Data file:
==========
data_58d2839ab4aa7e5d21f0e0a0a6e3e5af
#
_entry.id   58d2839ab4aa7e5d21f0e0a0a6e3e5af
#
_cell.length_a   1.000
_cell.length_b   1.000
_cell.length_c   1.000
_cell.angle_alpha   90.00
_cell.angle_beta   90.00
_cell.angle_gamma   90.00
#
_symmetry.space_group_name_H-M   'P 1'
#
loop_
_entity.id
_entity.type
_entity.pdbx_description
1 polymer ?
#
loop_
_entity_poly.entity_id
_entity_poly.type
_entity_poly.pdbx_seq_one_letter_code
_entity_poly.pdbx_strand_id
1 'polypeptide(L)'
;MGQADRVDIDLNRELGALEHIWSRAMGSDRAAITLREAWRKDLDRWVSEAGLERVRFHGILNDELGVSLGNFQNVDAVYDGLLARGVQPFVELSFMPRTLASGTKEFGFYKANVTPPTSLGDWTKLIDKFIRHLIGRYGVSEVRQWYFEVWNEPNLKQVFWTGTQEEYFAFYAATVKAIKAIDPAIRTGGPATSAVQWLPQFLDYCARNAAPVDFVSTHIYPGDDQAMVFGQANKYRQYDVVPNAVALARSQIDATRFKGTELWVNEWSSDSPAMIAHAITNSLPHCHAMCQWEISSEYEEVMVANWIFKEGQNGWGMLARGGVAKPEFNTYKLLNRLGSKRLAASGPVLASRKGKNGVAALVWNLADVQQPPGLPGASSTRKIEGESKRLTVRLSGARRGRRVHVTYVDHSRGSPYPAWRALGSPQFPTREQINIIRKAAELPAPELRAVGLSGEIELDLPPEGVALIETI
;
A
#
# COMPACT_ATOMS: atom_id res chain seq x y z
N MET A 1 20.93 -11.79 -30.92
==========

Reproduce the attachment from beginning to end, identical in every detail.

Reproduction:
data_58d2839ab4aa7e5d21f0e0a0a6e3e5af
#
_entry.id   58d2839ab4aa7e5d21f0e0a0a6e3e5af
#
_cell.length_a   1.000
_cell.length_b   1.000
_cell.length_c   1.000
_cell.angle_alpha   90.00
_cell.angle_beta   90.00
_cell.angle_gamma   90.00
#
_symmetry.space_group_name_H-M   'P 1'
#
loop_
_entity.id
_entity.type
_entity.pdbx_description
1 polymer ?
#
loop_
_entity_poly.entity_id
_entity_poly.type
_entity_poly.pdbx_seq_one_letter_code
_entity_poly.pdbx_strand_id
1 'polypeptide(L)'
;MGQADRVDIDLNRELGALEHIWSRAMGSDRAAITLREAWRKDLDRWVSEAGLERVRFHGILNDELGVSLGNFQNVDAVYDGLLARGVQPFVELSFMPRTLASGTKEFGFYKANVTPPTSLGDWTKLIDKFIRHLIGRYGVSEVRQWYFEVWNEPNLKQVFWTGTQEEYFAFYAATVKAIKAIDPAIRTGGPATSAVQWLPQFLDYCARNAAPVDFVSTHIYPGDDQAMVFGQANKYRQYDVVPNAVALARSQIDATRFKGTELWVNEWSSDSPAMIAHAITNSLPHCHAMCQWEISSEYEEVMVANWIFKEGQNGWGMLARGGVAKPEFNTYKLLNRLGSKRLAASGPVLASRKGKNGVAALVWNLADVQQPPGLPGASSTRKIEGESKRLTVRLSGARRGRRVHVTYVDHSRGSPYPAWRALGSPQFPTREQINIIRKAAELPAPELRAVGLSGEIELDLPPEGVALIETI
;
A
#
# COMPACT_ATOMS: atom_id res chain seq x y z
N MET A 1 20.93 -11.79 -30.92